Posted by: glue | July 23, 2009

I Trionfi

A proposal for designing the figure:  appropriate the tradition of Triumphs.

The topos of this occasion was established by Petrarch’s pastoral “I Trionfi,” with echoes as recent as Shelley’s “The Triumph of Life,” the poem on which he was working at the time of his accidental death.  It is significant that Shelley’s poem provided the tutor text for the collection of criticism that defined the deconstructive methodology of the Yale School of criticism (Bloom).

Chastity as the subject of a triumph was derived from Petrarch’s famous poem, I Trionfi, the main outline of which supplied themes for decorative art and triumphal processions, and finally for the game of triumphs played with the tarocchi.  There were six triumphs in I Trionfi.  First was the triumph of Cupid over gods and men, even over the great god Jove, and Petrarch too, who was lovesick for his Laura.  When artists illustrated this triumph they showed Cupid on a great car drawn by white horses, aiming darts or arrows at the lovers who are the unhappy captives accompanying his triumph.  The second triumph is that of Chastity, which celebrates Laura’s refusal of Petrarch’s love.  The tradition of courtly love required the lover to choose a married woman for the object of his affections, and the lady to remain coldly aloof.  Chastity is a silver-clad figure with ermine on her banner, who rides on a car drawn by unicorns and overcomes fickle Fortune.  Fortune appears in the illustrations sometimes as a figure standing on a ball and carrying a sail, sometimes simply as a storm at sea.  Chastity’s chief captive is Cupid himself, for the basic formula in a series of triumphs is that the leading figure in each becomes the chief captive or victim of the triumph which follows (45).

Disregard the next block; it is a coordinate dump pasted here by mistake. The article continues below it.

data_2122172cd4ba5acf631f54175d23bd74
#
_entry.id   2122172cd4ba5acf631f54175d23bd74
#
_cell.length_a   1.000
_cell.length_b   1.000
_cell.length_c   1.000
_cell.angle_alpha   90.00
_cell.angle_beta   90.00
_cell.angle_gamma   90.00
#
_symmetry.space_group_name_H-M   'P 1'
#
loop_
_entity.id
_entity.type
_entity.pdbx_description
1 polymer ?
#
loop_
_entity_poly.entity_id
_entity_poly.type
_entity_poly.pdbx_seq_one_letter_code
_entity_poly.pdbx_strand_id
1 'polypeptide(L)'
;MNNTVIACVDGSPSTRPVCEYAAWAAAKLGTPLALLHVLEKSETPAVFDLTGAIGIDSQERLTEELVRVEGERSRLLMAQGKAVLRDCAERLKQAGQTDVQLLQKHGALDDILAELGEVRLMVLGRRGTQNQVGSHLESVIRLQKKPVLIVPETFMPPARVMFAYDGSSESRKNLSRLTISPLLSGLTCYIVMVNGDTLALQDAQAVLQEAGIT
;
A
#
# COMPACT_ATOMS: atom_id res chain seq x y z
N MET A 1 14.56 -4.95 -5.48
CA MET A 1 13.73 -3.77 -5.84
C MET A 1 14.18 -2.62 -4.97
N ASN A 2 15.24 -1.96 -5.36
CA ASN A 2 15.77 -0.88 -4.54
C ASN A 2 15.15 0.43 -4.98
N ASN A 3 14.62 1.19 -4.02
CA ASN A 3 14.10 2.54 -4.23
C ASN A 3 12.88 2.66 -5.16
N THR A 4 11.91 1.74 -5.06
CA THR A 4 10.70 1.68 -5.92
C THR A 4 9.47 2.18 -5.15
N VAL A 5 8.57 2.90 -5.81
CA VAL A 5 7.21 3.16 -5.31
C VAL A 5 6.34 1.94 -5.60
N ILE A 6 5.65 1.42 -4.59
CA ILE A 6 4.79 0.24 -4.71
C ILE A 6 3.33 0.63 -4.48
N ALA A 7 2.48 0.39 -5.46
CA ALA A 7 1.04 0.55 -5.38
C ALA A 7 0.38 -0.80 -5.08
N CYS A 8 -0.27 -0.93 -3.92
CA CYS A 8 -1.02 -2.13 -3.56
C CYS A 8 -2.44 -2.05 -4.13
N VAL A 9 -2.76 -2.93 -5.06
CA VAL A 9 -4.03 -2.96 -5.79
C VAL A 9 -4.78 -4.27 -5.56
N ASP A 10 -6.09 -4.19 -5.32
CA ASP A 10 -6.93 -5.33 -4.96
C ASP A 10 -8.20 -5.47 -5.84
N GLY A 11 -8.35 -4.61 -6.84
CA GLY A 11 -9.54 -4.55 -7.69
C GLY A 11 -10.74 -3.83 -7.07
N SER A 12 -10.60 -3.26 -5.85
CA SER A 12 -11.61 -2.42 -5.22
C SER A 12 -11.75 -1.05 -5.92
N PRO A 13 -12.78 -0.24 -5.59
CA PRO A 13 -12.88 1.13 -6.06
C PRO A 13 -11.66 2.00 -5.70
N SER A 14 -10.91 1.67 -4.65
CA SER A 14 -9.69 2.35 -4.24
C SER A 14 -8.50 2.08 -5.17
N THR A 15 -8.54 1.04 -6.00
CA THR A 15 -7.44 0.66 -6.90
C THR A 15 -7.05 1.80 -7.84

Popcycle Frescoes

Popcycle Frescoes

The earliest documented reference to trump cards (tarot) is in an account book from the court at Ferrara, dated 1442 (Giles, 4).

It is relevant in our context that frescoes on the walls of the Palazzo Schifanoja, Ferrara, based on the theme of triumphs, provided a structuring device for Ezra Pound’s CANTOS.

Each panel of the frescoes is discrete yet joined thematically to the others.  So THE CANTOS.  Since one looks at these frescoes in any order, sequence is not as important as correlation. Therefore the sooner one has a notion of THE CANTOS as a unity, the better one can appreciate detail and chart harmony of structure.  Yeats reports an alignment of:
Schifanoja                    Cantos
Triumphs                    Archetypes
Zodiac                Descent, Metamorphosis
Events at Ferrara            Nonrecurring Events
Since THE CANTOS have an archetypal hero and heroine, and an anti-type of each, the ‘triumphs’ are ultimately the triumphs of the same characters in successive disguise, or behind actor’s masks, personae.  The hero is simply homo faber, the maker, the preparer of great events.  Pound has used the phrase directio voluntatis so often that we are free to consider the hero a personification of the factive, powerfully directed will, with the wit necessary to effect his undertaking.  He is Odysseus, John Adams, Confucius, Senator Thomas Benton, Niccolo d’Este, Sigismundo Malatesta, Sir Edward Coke, Sordello, and many another; to recognize him is to have stepped into the poem.  The heroine is Penelope, Abigail Adams, Helen, Eleanor of Aquitaine, Isotta degli Atti:  her role is more complex than that of the hero.  She shares ambiguously the natures of Venus and the Sirens, and is alternately lovely and treacherous (Davenport).



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